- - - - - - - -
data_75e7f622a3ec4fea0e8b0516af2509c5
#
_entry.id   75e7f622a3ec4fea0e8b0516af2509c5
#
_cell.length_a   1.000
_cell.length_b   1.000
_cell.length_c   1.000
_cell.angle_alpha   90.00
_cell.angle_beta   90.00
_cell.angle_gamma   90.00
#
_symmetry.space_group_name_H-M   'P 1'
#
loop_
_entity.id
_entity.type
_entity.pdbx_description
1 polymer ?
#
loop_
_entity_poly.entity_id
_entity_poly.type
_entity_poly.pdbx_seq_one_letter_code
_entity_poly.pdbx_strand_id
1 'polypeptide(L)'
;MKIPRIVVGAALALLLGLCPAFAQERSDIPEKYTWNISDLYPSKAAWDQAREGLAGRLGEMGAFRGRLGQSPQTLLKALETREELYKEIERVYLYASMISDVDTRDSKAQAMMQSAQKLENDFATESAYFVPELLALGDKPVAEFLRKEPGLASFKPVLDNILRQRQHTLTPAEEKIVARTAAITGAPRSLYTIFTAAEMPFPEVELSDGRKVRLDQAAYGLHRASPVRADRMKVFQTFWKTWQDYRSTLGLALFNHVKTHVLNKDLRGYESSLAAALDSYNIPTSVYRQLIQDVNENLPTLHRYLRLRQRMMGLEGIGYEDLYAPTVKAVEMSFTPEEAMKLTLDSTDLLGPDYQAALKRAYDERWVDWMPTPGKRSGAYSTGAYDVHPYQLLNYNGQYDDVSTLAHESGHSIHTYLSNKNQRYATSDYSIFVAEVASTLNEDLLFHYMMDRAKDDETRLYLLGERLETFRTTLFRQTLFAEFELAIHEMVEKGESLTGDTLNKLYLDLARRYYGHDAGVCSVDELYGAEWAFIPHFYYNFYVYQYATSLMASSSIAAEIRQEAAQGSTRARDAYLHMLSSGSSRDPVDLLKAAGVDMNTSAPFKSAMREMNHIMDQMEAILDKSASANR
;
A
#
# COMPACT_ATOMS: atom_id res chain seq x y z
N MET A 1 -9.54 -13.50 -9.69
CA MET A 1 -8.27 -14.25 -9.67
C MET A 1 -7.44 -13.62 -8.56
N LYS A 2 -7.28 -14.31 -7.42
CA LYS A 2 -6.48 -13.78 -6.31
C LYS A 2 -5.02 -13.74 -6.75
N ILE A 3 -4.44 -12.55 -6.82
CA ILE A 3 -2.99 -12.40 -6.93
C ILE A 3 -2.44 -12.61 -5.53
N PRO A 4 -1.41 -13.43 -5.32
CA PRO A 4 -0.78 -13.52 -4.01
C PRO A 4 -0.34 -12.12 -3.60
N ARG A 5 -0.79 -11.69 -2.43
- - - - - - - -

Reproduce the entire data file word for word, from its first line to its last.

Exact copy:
data_75e7f622a3ec4fea0e8b0516af2509c5
#
_entry.id   75e7f622a3ec4fea0e8b0516af2509c5
#
_cell.length_a   1.000
_cell.length_b   1.000
_cell.length_c   1.000
_cell.angle_alpha   90.00
_cell.angle_beta   90.00
_cell.angle_gamma   90.00
#
_symmetry.space_group_name_H-M   'P 1'
#
loop_
_entity.id
_entity.type
_entity.pdbx_description
1 polymer ?
#
loop_
_entity_poly.entity_id
_entity_poly.type
_entity_poly.pdbx_seq_one_letter_code
_entity_poly.pdbx_strand_id
1 'polypeptide(L)'
;MKIPRIVVGAALALLLGLCPAFAQERSDIPEKYTWNISDLYPSKAAWDQAREGLAGRLGEMGAFRGRLGQSPQTLLKALETREELYKEIERVYLYASMISDVDTRDSKAQAMMQSAQKLENDFATESAYFVPELLALGDKPVAEFLRKEPGLASFKPVLDNILRQRQHTLTPAEEKIVARTAAITGAPRSLYTIFTAAEMPFPEVELSDGRKVRLDQAAYGLHRASPVRADRMKVFQTFWKTWQDYRSTLGLALFNHVKTHVLNKDLRGYESSLAAALDSYNIPTSVYRQLIQDVNENLPTLHRYLRLRQRMMGLEGIGYEDLYAPTVKAVEMSFTPEEAMKLTLDSTDLLGPDYQAALKRAYDERWVDWMPTPGKRSGAYSTGAYDVHPYQLLNYNGQYDDVSTLAHESGHSIHTYLSNKNQRYATSDYSIFVAEVASTLNEDLLFHYMMDRAKDDETRLYLLGERLETFRTTLFRQTLFAEFELAIHEMVEKGESLTGDTLNKLYLDLARRYYGHDAGVCSVDELYGAEWAFIPHFYYNFYVYQYATSLMASSSIAAEIRQEAAQGSTRARDAYLHMLSSGSSRDPVDLLKAAGVDMNTSAPFKSAMREMNHIMDQMEAILDKSASANR
;
A
#
# COMPACT_ATOMS: atom_id res chain seq x y z
N MET A 1 -9.54 -13.50 -9.69
CA MET A 1 -8.27 -14.25 -9.67
C MET A 1 -7.44 -13.62 -8.56
N LYS A 2 -7.28 -14.31 -7.42
CA LYS A 2 -6.48 -13.78 -6.31
C LYS A 2 -5.02 -13.74 -6.75
N ILE A 3 -4.44 -12.55 -6.82
CA ILE A 3 -2.99 -12.40 -6.93
C ILE A 3 -2.44 -12.61 -5.53
N PRO A 4 -1.41 -13.43 -5.32
CA PRO A 4 -0.78 -13.52 -4.01
C PRO A 4 -0.34 -12.12 -3.60
N ARG A 5 -0.79 -11.69 -2.43